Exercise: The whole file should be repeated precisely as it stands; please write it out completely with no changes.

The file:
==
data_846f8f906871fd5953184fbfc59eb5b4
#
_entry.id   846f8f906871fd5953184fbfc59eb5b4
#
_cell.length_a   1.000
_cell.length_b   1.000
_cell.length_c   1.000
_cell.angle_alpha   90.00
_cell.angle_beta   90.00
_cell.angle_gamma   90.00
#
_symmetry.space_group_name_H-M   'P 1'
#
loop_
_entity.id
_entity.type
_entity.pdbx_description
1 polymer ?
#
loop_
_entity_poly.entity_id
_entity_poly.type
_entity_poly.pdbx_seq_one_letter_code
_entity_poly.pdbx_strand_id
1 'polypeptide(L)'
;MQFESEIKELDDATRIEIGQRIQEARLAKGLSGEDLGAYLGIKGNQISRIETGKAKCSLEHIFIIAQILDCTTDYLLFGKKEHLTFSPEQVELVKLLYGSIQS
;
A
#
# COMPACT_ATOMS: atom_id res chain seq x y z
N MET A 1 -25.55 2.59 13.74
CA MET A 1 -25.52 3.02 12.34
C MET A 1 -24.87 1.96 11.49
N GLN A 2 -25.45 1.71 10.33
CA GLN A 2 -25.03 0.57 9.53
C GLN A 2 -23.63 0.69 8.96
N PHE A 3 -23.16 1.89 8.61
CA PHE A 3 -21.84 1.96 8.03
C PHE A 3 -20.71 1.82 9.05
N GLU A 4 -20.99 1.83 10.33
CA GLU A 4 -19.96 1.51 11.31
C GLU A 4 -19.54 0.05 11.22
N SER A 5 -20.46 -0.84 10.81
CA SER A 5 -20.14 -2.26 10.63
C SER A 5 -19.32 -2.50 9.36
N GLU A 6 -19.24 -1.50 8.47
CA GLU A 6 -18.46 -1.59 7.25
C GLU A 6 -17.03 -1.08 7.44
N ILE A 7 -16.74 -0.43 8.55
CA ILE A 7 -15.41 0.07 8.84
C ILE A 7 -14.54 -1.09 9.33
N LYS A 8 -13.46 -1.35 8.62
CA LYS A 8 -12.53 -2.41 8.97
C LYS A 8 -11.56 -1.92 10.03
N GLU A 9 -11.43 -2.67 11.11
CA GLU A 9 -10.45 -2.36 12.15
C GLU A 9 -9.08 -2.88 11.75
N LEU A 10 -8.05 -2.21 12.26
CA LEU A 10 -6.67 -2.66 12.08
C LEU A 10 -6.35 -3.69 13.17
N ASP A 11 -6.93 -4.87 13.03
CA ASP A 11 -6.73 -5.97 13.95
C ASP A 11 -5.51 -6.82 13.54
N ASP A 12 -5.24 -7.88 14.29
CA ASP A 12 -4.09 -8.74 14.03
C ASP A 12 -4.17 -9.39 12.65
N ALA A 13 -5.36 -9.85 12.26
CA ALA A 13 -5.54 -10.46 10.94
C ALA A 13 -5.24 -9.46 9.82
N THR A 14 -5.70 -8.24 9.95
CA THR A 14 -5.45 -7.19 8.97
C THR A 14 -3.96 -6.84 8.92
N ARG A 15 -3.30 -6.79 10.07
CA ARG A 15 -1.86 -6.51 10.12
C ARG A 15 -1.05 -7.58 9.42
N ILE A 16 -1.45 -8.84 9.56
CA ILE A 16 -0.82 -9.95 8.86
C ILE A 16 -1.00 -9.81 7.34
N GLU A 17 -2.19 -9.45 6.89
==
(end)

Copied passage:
data_846f8f906871fd5953184fbfc59eb5b4
#
_entry.id   846f8f906871fd5953184fbfc59eb5b4
#
_cell.length_a   1.000
_cell.length_b   1.000
_cell.length_c   1.000
_cell.angle_alpha   90.00
_cell.angle_beta   90.00
_cell.angle_gamma   90.00
#
_symmetry.space_group_name_H-M   'P 1'
#
loop_
_entity.id
_entity.type
_entity.pdbx_description
1 polymer ?
#
loop_
_entity_poly.entity_id
_entity_poly.type
_entity_poly.pdbx_seq_one_letter_code
_entity_poly.pdbx_strand_id
1 'polypeptide(L)'
;MQFESEIKELDDATRIEIGQRIQEARLAKGLSGEDLGAYLGIKGNQISRIETGKAKCSLEHIFIIAQILDCTTDYLLFGKKEHLTFSPEQVELVKLLYGSIQS
;
A
#
# COMPACT_ATOMS: atom_id res chain seq x y z
N MET A 1 -25.55 2.59 13.74
CA MET A 1 -25.52 3.02 12.34
C MET A 1 -24.87 1.96 11.49
N GLN A 2 -25.45 1.71 10.33
CA GLN A 2 -25.03 0.57 9.53
C GLN A 2 -23.63 0.69 8.96
N PHE A 3 -23.16 1.89 8.61
CA PHE A 3 -21.84 1.96 8.03
C PHE A 3 -20.71 1.82 9.05
N GLU A 4 -20.99 1.83 10.33
CA GLU A 4 -19.96 1.51 11.31
C GLU A 4 -19.54 0.05 11.22
N SER A 5 -20.46 -0.84 10.81
CA SER A 5 -20.14 -2.26 10.63
C SER A 5 -19.32 -2.50 9.36
N GLU A 6 -19.24 -1.50 8.47
CA GLU A 6 -18.46 -1.59 7.25
C GLU A 6 -17.03 -1.08 7.44
N ILE A 7 -16.74 -0.43 8.55
CA ILE A 7 -15.41 0.07 8.84
C ILE A 7 -14.54 -1.09 9.33
N LYS A 8 -13.46 -1.35 8.62
CA LYS A 8 -12.53 -2.41 8.97
C LYS A 8 -11.56 -1.92 10.03
N GLU A 9 -11.43 -2.67 11.11
CA GLU A 9 -10.45 -2.36 12.15
C GLU A 9 -9.08 -2.88 11.75
N LEU A 10 -8.05 -2.21 12.26
CA LEU A 10 -6.67 -2.66 12.08
C LEU A 10 -6.35 -3.69 13.17
N ASP A 11 -6.93 -4.87 13.03
CA ASP A 11 -6.73 -5.97 13.95
C ASP A 11 -5.51 -6.82 13.54
N ASP A 12 -5.24 -7.88 14.29
CA ASP A 12 -4.09 -8.74 14.03
C ASP A 12 -4.17 -9.39 12.65
N ALA A 13 -5.36 -9.85 12.26
CA ALA A 13 -5.54 -10.46 10.94
C ALA A 13 -5.24 -9.46 9.82
N THR A 14 -5.70 -8.24 9.95
CA THR A 14 -5.45 -7.19 8.97
C THR A 14 -3.96 -6.84 8.92
N ARG A 15 -3.30 -6.79 10.07
CA ARG A 15 -1.86 -6.51 10.12
C ARG A 15 -1.05 -7.58 9.42
N ILE A 16 -1.45 -8.84 9.56
CA ILE A 16 -0.82 -9.95 8.86
C ILE A 16 -1.00 -9.81 7.34
N GLU A 17 -2.19 -9.45 6.89